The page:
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The Two Enormous California Wildfires Have Now Destroyed Almost 1,500 Homes

Firefighters in Northern California are battling multiple blazes that have killed at least six people and injured three.

Last updated on September 20, 2015, at 2:12 p.m. ET

Posted on September 12, 2015, at 11:07 p.m. ET

Elaine Thompson / AP

Six people have been killed and more than 1,400 homes destroyed as firefighters continue to battle wildfires in multiple parts of Northern California.

Most of the destruction has been caused by two massive blazes, called the Valley Fire and the Butte Fire. The fires combined have burned almost 150,000 acres according to Cal Fire. Gov. Jerry Brown declared a state of emergency in the two fires last week.

The Butte Fire, which is burning in Amador and Calaveras counties southeast of Sacramento, had destroyed 535 homes as of Sunday morning. It has also destroyed 347 outbuildings and damaged 41 other structures.

The Butte fire has blamed for two deaths, with the Calaveras County Sheriff's Office on Wednesday saying two bodies were found in the Sierra Nevada foothills in burned-out homes.

Calaveras County coroner Kevin Raggio said that one of the people who died was a 65-year-old man who had refused to leave despite a mandatory evacuation order. No details were given about the second person because the family had not been notified.

However, firefighters on Sunday were making headway against the blaze. Cal Fire said it is now 70% contained, though it still threatens over 6,000 residences.

Josh Edelson / AFP / Getty Images

The Valley Fire -- which is burning in Lake, Napa, and Sonoma counties -- has destroyed 888 structures and is threatening more than 6,500. Firefighters had the blaze a little more than 50% contained as of Sunday.

The fire has been blamed for three deaths and four firefighters have been injured.

Two of the dead are thought to be former San Jose Mercury News reporter Leonard Neft, who was reported missing on Monday, and Bruce Burns, who was reported missing on Tuesday, according to NBC News.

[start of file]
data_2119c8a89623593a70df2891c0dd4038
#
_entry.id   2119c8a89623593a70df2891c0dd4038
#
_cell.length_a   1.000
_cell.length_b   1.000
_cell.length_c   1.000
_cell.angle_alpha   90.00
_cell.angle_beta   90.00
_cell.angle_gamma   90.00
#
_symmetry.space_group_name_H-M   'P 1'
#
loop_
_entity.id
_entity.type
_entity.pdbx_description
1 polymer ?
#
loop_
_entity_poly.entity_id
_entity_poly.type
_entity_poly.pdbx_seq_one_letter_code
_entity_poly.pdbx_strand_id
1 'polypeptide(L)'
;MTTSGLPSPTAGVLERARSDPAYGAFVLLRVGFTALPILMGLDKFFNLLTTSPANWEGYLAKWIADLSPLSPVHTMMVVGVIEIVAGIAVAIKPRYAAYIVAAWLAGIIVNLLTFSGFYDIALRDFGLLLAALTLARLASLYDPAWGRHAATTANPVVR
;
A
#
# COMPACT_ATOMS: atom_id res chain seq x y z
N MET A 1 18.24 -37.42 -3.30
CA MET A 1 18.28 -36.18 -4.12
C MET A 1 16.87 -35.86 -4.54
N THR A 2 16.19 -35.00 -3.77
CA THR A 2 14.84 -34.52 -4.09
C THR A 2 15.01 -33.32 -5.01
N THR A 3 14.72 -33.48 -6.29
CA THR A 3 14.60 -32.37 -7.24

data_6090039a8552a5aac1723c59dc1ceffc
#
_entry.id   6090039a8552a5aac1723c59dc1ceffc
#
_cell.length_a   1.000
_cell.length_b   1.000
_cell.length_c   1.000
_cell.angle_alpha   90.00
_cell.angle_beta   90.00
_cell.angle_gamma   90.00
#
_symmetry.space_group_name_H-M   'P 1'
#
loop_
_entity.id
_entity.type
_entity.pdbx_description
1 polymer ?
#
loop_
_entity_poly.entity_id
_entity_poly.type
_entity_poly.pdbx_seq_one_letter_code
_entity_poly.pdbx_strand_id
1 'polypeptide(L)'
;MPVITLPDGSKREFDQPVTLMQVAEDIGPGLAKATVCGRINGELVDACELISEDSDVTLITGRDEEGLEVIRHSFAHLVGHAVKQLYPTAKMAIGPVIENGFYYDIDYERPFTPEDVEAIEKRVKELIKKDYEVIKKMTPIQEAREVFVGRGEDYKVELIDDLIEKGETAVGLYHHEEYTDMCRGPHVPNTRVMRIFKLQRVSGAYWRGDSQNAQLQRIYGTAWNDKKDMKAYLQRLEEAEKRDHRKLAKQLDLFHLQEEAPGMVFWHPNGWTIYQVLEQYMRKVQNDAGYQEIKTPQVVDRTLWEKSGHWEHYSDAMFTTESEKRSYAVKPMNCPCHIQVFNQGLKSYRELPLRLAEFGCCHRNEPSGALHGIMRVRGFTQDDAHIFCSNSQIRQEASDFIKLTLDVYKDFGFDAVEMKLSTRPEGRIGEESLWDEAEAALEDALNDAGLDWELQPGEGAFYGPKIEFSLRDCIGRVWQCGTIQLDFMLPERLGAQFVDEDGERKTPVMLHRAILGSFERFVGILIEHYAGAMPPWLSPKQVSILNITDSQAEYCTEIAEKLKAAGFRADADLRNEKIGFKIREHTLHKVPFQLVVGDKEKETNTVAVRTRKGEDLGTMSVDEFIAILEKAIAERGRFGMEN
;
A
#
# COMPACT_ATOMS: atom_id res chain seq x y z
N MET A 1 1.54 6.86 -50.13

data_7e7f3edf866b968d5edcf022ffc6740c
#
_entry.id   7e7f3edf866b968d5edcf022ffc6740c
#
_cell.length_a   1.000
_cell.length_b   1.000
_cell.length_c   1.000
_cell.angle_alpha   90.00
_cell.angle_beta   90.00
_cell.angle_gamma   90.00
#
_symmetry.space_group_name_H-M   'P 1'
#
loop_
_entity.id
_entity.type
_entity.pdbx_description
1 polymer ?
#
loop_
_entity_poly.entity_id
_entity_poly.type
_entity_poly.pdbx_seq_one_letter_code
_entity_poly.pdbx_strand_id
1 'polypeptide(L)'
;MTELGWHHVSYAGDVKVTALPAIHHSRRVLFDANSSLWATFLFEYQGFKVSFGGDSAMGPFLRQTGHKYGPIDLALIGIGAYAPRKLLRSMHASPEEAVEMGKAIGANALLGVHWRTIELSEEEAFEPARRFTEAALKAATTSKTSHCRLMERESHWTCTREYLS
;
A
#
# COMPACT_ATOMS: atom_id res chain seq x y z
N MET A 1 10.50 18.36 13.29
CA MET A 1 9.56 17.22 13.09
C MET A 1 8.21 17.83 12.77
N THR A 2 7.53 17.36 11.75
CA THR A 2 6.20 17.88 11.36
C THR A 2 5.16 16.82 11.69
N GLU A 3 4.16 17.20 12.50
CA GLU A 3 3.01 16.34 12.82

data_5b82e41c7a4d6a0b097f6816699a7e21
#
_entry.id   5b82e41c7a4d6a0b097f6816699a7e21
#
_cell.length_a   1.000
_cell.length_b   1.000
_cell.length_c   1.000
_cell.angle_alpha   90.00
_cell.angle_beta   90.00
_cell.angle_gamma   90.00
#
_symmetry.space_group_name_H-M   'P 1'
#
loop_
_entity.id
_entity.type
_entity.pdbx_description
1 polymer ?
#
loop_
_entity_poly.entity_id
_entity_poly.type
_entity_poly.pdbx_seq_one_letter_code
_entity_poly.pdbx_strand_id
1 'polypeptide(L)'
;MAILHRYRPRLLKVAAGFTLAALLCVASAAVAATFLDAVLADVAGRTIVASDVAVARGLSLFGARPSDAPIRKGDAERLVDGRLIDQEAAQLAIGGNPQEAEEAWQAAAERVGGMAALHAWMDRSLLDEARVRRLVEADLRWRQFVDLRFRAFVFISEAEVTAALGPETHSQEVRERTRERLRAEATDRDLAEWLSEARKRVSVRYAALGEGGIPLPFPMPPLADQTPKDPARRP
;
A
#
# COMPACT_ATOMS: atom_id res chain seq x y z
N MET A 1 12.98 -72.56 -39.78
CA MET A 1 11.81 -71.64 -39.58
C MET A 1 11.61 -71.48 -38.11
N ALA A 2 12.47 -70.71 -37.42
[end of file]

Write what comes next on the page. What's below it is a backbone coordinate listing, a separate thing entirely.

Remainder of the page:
Last week, the fire was blamed for the death of an elderly, disabled woman who was unable to evacuate from her home, according to the California Department of Forestry and Fire Protection.

Authorities received a phone call requesting assistance, but responders were unable to reach her before the subdivision was engulfed in flames. She was identified by her family as retired teacher Barbara McWilliams, 72, the Associated Press reported.

Four firefighters were injured on Sept. 12 while battling the blaze. A spokesman for Cal Fire tweeted that they were taken to a nearby burn center to be treated for second-degree burns.


Deanna Hingst, right, embraces her mother Shirley Leuzinger as they stand at the family's destroyed home Monday in Middletown, Calif.
Elaine Thompson / AP

Deanna Hingst, right, embraces her mother Shirley Leuzinger as they stand at the family's destroyed home Monday in Middletown, Calif.

As teams battled the two massive blazes, a smaller wildfire in Monterey County claimed the life of one person.

The Tassajara Fire near the city of Jamesburg began on Saturday and has burned 1,200 acres, according to Cal Fire. It has damaged or destroyed 10 homes and "numerous outbuildings."

The fatality in that fire has not been identified, according to the AP.

Main Street Middletown is burning. #ValleyFire

The huge fires have been fueled by triple-digit temperatures that created extremely dry conditions in the region, Cal Fire public information chief Daniel Berlant said last week.

The dry vegetation coupled with high winds led to the quick, destructive spread of both fires.

Extensive evacuations remained in place in the area of both fires, and Berlant urged residents to be ready leave their homes quickly if necessary.

A house burns as the Butte fire rages through Mountain Ranch, California, Friday.
Noah Berger / Reuters

A house burns as the Butte fire rages through Mountain Ranch, California, Friday.

It has also been a treacherous fire season for the West Coast. Three firefighters from the U.S. Forest Service were killed in August while fighting a brush fire in Washington. Another firefighter died in California in July fighting the Frog Fire.

As dry conditions continued, Berlant said the state could expect to see more destructive fires in coming months.

"It's only September," he said. "We still have several months of fire season to go."

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